Permanent Injunction Likely to Block Sanctuary City Cuts

SAN FRANCISCO (CN) – A federal judge signaled Wednesday that he will likely block the Trump administration from cutting off grant funds to San Francisco and California for refusing to help detain and deport undocumented immigrants.

“I’m inclined to grant the city and state’s motion for summary judgment,” U.S. District Judge William Orrick III said in court Wednesday. “I’m leaning against a nationwide injunction.”

If he follows through on his tentative ruling, Orrick would become the fourth federal judge to rule against new conditions imposed on federal law enforcement grants by the Justice Department.

In July 2017, Attorney General Jeff Sessions announced the DOJ would only award criminal justice grants to cities and states that let immigration agents access local jails and give 48-hour notice before releasing undocumented immigrants.

Federal judges in Los Angeles, Chicago and Philadelphia have ruled against those requirements, finding Congress did not specifically authorize the executive branch to impose such conditions for two programs: the Edward Byrne Memorial Justice Assistance Grant (JAG) program and Community Oriented Policing Services (COPS) grants.

If the grant conditions are enforced, California could lose $28.3 million in federal funds. For sanctuary jurisdictions across the nation, at least $56.6 million is on the line.

During the hearing Wednesday, Assistant Attorney General Chad Readler argued the Justice Department has a history of imposing new conditions on those grants, including a previous requirement that local officials attend training programs on privacy and civil liberties. The department also used to forbid grant recipients from purchasing military-style equipment, he added.

“Congress enacted this in 2006, creating the Edward Byrne Grant,” Readler said. “They added authority to impose special conditions.”

California Deputy Attorney General Sarah Belton replied that the department’s power to add new grant conditions is limited to what Congress authorized. She also insisted the mere existence of prior grant conditions does not mean the department had legal authority to impose them.

According to the Justice Department, the new conditions are meant to ensure compliance with a federal law – Section 1373 of Title 8 in the U.S. Code of Laws – which requires that state and local governments not prohibit employees from sharing an individual’s immigration status with federal agents.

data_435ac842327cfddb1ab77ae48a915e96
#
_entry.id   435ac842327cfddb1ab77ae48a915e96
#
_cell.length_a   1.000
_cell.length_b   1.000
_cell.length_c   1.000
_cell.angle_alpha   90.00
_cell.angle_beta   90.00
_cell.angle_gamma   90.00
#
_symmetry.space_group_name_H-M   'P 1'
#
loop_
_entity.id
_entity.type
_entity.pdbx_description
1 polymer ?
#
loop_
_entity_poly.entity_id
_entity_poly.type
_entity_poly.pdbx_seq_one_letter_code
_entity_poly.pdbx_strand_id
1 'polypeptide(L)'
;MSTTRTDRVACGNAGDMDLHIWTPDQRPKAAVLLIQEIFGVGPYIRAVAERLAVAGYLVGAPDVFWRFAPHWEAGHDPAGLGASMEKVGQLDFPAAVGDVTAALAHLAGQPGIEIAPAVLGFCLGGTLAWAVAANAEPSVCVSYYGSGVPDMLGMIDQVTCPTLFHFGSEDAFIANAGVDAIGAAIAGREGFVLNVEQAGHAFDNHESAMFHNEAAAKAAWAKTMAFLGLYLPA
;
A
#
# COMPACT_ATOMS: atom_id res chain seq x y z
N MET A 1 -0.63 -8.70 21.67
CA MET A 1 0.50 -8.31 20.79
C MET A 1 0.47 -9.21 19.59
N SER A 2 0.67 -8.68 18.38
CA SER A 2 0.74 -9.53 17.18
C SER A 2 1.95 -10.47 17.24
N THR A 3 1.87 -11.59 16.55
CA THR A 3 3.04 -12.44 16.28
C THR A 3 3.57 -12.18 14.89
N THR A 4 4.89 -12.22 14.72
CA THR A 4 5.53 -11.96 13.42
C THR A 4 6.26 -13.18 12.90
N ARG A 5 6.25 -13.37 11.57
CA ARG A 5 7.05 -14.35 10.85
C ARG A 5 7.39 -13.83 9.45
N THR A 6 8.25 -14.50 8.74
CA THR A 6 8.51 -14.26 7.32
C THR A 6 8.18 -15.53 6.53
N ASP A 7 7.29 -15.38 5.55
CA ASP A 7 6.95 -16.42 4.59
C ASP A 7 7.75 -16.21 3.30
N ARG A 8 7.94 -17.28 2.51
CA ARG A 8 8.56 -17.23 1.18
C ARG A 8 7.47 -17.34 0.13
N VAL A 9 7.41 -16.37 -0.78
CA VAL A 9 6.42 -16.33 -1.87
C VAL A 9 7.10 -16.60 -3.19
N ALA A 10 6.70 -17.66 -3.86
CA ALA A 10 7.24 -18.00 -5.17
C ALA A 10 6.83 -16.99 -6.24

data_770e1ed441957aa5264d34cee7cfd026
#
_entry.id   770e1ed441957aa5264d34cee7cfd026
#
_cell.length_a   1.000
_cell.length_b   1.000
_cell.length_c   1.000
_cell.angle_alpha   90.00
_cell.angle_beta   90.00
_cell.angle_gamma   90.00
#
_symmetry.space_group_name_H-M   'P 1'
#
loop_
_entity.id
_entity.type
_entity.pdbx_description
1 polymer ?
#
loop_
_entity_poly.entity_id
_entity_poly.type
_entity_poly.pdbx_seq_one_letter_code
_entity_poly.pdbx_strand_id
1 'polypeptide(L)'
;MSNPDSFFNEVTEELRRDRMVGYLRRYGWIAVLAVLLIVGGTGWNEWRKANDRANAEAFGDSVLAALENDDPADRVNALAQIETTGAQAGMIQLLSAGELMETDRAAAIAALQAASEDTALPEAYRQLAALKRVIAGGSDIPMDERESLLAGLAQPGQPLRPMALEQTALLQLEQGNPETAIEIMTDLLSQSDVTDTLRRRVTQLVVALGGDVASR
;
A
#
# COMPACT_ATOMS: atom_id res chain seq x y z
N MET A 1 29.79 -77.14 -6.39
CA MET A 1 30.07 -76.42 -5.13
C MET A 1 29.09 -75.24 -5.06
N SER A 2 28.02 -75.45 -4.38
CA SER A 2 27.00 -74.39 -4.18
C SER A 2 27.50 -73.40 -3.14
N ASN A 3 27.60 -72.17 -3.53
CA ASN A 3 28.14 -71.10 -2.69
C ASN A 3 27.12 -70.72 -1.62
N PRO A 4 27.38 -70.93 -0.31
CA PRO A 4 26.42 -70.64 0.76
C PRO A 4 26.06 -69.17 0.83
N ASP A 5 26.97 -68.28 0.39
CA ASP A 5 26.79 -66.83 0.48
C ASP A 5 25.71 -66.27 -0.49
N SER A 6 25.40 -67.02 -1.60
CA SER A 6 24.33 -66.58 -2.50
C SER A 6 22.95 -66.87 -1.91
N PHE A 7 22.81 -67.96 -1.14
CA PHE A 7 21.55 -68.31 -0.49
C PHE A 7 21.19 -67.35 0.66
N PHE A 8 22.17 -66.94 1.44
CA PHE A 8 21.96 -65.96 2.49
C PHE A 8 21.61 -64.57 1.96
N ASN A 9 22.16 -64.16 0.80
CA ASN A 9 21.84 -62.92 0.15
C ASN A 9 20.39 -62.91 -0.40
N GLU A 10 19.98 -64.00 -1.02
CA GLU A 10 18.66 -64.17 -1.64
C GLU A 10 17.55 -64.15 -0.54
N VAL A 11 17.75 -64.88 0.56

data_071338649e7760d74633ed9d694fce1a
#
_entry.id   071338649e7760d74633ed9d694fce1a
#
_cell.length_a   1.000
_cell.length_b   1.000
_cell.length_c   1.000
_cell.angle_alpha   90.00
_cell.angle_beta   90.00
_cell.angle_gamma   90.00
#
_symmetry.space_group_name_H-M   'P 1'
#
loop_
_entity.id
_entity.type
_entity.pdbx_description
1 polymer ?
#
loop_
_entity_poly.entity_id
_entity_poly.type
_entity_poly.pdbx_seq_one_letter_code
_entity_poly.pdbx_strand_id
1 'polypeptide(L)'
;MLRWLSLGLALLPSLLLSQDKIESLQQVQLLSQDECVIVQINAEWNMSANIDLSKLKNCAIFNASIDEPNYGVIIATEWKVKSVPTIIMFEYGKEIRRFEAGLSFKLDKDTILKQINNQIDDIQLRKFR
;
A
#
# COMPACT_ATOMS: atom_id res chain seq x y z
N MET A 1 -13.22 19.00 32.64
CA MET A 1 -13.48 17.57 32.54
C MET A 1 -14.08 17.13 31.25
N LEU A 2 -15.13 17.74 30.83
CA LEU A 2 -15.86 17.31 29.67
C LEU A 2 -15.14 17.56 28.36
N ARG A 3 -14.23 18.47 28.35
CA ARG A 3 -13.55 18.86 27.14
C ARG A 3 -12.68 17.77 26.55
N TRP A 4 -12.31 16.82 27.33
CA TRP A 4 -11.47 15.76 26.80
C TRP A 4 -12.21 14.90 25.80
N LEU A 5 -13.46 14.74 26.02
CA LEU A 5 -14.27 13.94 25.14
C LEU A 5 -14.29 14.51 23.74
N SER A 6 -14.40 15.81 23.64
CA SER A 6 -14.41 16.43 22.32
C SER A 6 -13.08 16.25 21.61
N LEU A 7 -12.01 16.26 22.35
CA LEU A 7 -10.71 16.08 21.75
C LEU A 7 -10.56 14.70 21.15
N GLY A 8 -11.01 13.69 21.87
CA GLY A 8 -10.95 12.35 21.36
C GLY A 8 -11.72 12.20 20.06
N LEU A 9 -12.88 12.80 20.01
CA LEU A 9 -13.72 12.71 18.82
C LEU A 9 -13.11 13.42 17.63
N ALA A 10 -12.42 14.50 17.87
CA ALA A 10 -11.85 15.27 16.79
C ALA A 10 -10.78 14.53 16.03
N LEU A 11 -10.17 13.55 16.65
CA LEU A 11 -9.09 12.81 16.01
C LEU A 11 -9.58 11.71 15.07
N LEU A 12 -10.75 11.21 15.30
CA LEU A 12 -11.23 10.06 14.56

U.S. Attorney General Jeff Sessions addresses the California Peace Officers’ Association at the 26th Annual Law Enforcement Legislative Day, Wednesday, March 7, 2018, in Sacramento, Calif. Sessions told law enforcement officers at the conference Wednesday that the Justice Department sued California because state laws are preventing federal immigration agents from doing their jobs. (AP Photo/Rich Pedroncelli)

According to Readler, “information regarding an individual’s immigration status” encompasses more than whether that person is in the country legally. It also includes a person’s address, release date from jail, and other relevant information needed to apprehend undocumented immigrants, Readler argued.

The city maintains the plain text of the statute clearly states that immigration status is the only information that has to be shared with federal agents upon request.

But arguments about the breadth and scope of the law appeared moot for the only audience that mattered. That’s because Orrick said he already decided that Section 1373 is unconstitutional because “Congress is issuing a direct order to the city and state legislatures.”

Citing the Supreme Court’s recent ruling in Murphy v. NCAA, which legalized sports betting in states that allow it, Orrick said he agrees that Congress cannot pass laws that interfere with state regulations unless specifically authorized by the Constitution.

The judge appeared unmoved by Readler’s arguments, including his contention that sanctuary policies make apprehending immigrants more dangerous for federal agents and local communities.

However, the judge hinted that he may ask the parties to submit additional evidence on whether a permanent injunction against the grant conditions should apply nationwide or just to the state of California and its local governments.

In July, a federal judge in Chicago issued a permanent injunction to block the new grant conditions, but he postponed the nationwide scope of the injunction pending appeal to the Seventh Circuit.

Orrick said if he decides to impose a nationwide injunction, he will also delay that part of his ruling pending review by the Ninth Circuit.

In August, the Ninth Circuit affirmed Orrick’s November 2017 decision to permanently strike down an executive order that sought to withhold funds from sanctuary cities on a broader scale, but the appeals court asked Orrick to reconsider whether a nationwide injunction was justified in that case.

Orrick said he will issue an official ruling on the grant conditions soon.

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